Posts Tagged ‘science’

Increasing carbon dioxide levels get a lot of press for creating environmental problems in the atmosphere, but that’s not the only place the higher-than-normal amounts can cause problems. Ocean waters are becoming more acidic as they absorb more and more carbon dioxide from the atmosphere. Certain chemicals in seawater normally dampen the sound waves by absorbing the energy from sound into chemical reactions. More carbon dioxide means less of these chemical reactions, so sound will not be absorbed as readily. Sounds will then travel farther and be louder than normal at a given distance.

This can create problems for some sea animals that use sound to communicate with each other and find their prey. Dolphins are one group of sea mammals that depend on sounds.  If there are a lot of residual noises from ships and sonar, they might have problems finding food, or finding each other to regroup. Researchers will continue to study this phenomenon to see if problems develop. It might actually turn out to be a benefit, if they are able to locate each other from farther away. Time will tell, but hopefully in the meantime we can figure out how to reduce our carbon emissions and help out a bit that way.


Article condensed from: The New York Times, Tuesday, December 29, 2009

“More CO2 Could Create A Racket in the Oceans”


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Simple Test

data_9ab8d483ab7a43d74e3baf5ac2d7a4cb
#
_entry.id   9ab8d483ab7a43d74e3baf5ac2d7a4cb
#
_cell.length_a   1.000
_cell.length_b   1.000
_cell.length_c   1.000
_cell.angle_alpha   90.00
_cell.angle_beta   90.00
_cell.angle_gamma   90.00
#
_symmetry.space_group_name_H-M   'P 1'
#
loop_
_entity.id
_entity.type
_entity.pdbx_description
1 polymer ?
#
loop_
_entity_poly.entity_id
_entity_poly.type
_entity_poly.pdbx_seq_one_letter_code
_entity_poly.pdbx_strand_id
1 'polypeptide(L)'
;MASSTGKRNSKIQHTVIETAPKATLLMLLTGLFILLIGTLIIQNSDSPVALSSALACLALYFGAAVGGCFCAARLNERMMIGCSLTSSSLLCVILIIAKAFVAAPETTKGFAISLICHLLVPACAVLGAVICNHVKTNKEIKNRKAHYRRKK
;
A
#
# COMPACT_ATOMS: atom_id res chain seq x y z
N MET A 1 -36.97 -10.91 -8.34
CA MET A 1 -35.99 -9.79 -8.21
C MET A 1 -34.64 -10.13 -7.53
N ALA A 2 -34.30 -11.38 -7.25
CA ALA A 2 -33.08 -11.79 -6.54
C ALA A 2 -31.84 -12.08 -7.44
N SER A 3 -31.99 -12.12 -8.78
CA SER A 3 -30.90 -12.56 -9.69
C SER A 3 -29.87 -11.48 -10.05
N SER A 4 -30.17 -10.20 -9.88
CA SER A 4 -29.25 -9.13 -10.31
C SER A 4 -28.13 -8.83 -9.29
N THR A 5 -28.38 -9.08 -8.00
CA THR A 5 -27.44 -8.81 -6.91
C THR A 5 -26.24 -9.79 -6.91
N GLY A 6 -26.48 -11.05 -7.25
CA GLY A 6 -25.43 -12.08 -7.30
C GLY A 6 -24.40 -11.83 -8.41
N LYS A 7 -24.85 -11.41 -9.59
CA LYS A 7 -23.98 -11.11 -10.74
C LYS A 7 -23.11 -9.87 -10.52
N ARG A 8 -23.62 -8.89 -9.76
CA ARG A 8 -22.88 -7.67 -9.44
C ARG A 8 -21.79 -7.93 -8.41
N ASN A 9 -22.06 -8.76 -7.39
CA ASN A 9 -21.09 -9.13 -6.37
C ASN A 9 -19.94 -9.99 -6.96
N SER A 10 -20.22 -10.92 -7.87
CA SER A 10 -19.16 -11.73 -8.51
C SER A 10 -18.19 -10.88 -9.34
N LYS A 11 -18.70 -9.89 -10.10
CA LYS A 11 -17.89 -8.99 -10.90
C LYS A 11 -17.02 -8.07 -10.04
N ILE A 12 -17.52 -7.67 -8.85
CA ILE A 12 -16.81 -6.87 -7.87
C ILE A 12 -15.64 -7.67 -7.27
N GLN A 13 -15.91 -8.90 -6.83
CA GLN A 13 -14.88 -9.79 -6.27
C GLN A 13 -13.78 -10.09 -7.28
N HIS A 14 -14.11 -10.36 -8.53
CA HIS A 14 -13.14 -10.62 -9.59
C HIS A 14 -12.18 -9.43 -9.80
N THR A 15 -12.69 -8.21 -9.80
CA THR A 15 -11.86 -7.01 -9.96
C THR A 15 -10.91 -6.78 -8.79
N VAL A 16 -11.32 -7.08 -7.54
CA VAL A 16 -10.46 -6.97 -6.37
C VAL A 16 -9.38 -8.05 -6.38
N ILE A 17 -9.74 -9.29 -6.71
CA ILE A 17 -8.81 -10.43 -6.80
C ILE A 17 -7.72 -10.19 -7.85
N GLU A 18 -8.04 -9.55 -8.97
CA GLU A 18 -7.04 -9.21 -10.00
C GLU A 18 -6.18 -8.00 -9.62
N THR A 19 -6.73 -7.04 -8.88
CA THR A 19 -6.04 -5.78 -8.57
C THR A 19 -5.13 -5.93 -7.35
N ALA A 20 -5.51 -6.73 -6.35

No one wants to eat pesticides, but testing food and water takes time and money. Scientists in Hamilton, Ontario have developed a test for pesticides that is as simple as dipping a small strip of paper in a sample of food or water and waiting for a few minutes. Most pesticides affect the nervous system by interfering with the enzyme acetylcholinesterase, so the strips have this enzyme on one end and IPA on the other. IPA is a compound that turns blue when acetylcholinesterase breaks it down.

Here’s how it works: the enzyme end is dipped into a sample, and the IPA end is dipped into water. Capillary action causes the moisture from the two ends to flow into each other, and the resulting colour tells you if you have pesticides or not. If it turns blue, there are no pesticides and the acetylcholinesterase was able to break down the IPA. If there are pesticides present they will not allow as much of the acetylcholinesterase to work, so the shade of blue will be lighter. It will vary depending on the amount of pesticides present.


Article condensed from:  The New York Times, Tuesday, December 29, 2009

“A Simple Paper Test May Detect Pesticides”


Here’s a simple activity that illustrates this process: First find a coffee filter, some markers, and a cup of water. Next, cut the coffee filter into strips about an inch wide. Then, choose two different coloured markers and draw a tiny circle on each end of the coffee filter strip. Colour them in. Finally, dip each end of the strip into water for 2 seconds and lay it flat. Watch and wait. What happens to the colours as the water moves in the strip? This movement of water is called capillary action, the key mechanism in these pesticide-testing strips.

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It’s great to take a metaphorical stroll around the ethernet, just to see what’s up in environmental-related blog articles. I thought I’d share some links that may be of interest:

First, some good news from India about an environmental group that was able to convince officials not to build a neutrino observatory in an elephant corridor.